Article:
Killing Me Slowly

A leopardess who learned how to dance. And read.
White Cat - Holly Black So here we are, reviewing another popular book by another popular author, and we were a little nervous. Those don't usually tend to work out well, at least for us. Still, we'd heard good things about White Cat, so we were excited to be able to borrow a copy from a friend of ours. This is the first full novel by Holly Black that we've read (although Cyna had quite liked her short story collection The Poison Eaters), and our honest opinion is...we thoroughly enjoyed it. Holly Black is one of the rare YA authors who manages to successfully create a compelling story, well developed characters,and a unique world, with some of the best writing we've seen in a long time. Sometimes the book really lives up to the hype and White Cat is one of those books.

Holly Black's writing style was so refreshing. While other authors haven't seemed to grasp the concept of show-not-tell, Holly Black does, and very well. There is very little exposition - almost everything you learn about the characters, world, and backstory comes from Cassel's - our hero's - flashbacks, dreams, or little observations. For example, the first time we're introduced to Cassel's friend Daneca, he mentions patches on her backpack that identify her as a vegan and activist, but never says that outright. It seems like a small thing, but it's hugely indicative of this character's personality, and you understand what sort of person she is just from one little observation. It's nice, especially when you consider that most other authors would have just said something along the lines of "And then my vegan activist friend walked over." But that is White Cat - shown, maybe almost to a fault.

That's probably the only downside of Black's writing - you have to really like those character-developing detours, because there are a lot of them. We can see how other readers might find them irritating, but to us, every flashback was fascinating, no matter how irrelevant it seemed at the time.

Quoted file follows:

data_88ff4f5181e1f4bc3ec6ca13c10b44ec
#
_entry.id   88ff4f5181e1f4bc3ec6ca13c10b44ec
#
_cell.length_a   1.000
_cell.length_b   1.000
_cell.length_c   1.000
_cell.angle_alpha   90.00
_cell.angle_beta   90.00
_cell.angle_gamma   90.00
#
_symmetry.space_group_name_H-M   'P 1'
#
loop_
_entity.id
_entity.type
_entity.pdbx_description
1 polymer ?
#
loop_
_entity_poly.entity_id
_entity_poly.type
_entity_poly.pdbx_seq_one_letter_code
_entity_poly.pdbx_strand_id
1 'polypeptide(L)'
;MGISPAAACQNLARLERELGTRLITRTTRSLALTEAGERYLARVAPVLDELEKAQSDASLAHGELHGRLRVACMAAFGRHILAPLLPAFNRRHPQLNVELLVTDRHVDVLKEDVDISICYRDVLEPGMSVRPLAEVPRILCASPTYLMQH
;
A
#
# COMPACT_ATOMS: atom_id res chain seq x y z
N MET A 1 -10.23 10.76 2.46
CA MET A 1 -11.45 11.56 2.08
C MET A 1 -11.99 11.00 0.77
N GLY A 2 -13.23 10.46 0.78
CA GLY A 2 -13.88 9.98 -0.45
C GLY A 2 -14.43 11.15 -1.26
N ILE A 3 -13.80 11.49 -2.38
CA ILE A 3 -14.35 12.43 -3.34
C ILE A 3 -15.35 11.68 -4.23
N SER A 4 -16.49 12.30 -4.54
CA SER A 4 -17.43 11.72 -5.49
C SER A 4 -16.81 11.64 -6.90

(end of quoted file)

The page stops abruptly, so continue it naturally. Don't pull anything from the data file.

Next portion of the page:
The pacing was fantastic as well. You begin the book totally in the dark about everything - the way Black's world works, Cassel's family, and the mystery surrounding his past and sleepwalking. But every chapter of the first half of White Cat gives you bits and pieces of the big picture, while keeping you wanting more. The trouble with that is that by the time you hit the halfway point, you have a pretty good idea of what's going on, and it takes Cassel himself quite a bit longer to figure it out. But it's not too huge an issue - by the time the reader and Cassel sync up again, the book shifts its focus to resolving the plot. And for that, you just have to enjoy the ride, because there is no way you're going to keep up with Cassel's Ocean's Eleven-style scheme, and the back-stabbing and double-crossing that follows. Well, schemes, plural. There is more than one, and most of the time, things don't exactly go according to plan, but that's awesome. It's nice to see that, like in real life, Murphy's Law can apply, and it's interesting to watch the characters scramble to recover.

The world that Holly Black has created for White Cat is pretty damn awesome, too...

Read more at You're Killing.Us.

Currently reading

Even White Trash Zombies Get the Blues
Diana Rowland
Alicia Wright Brewster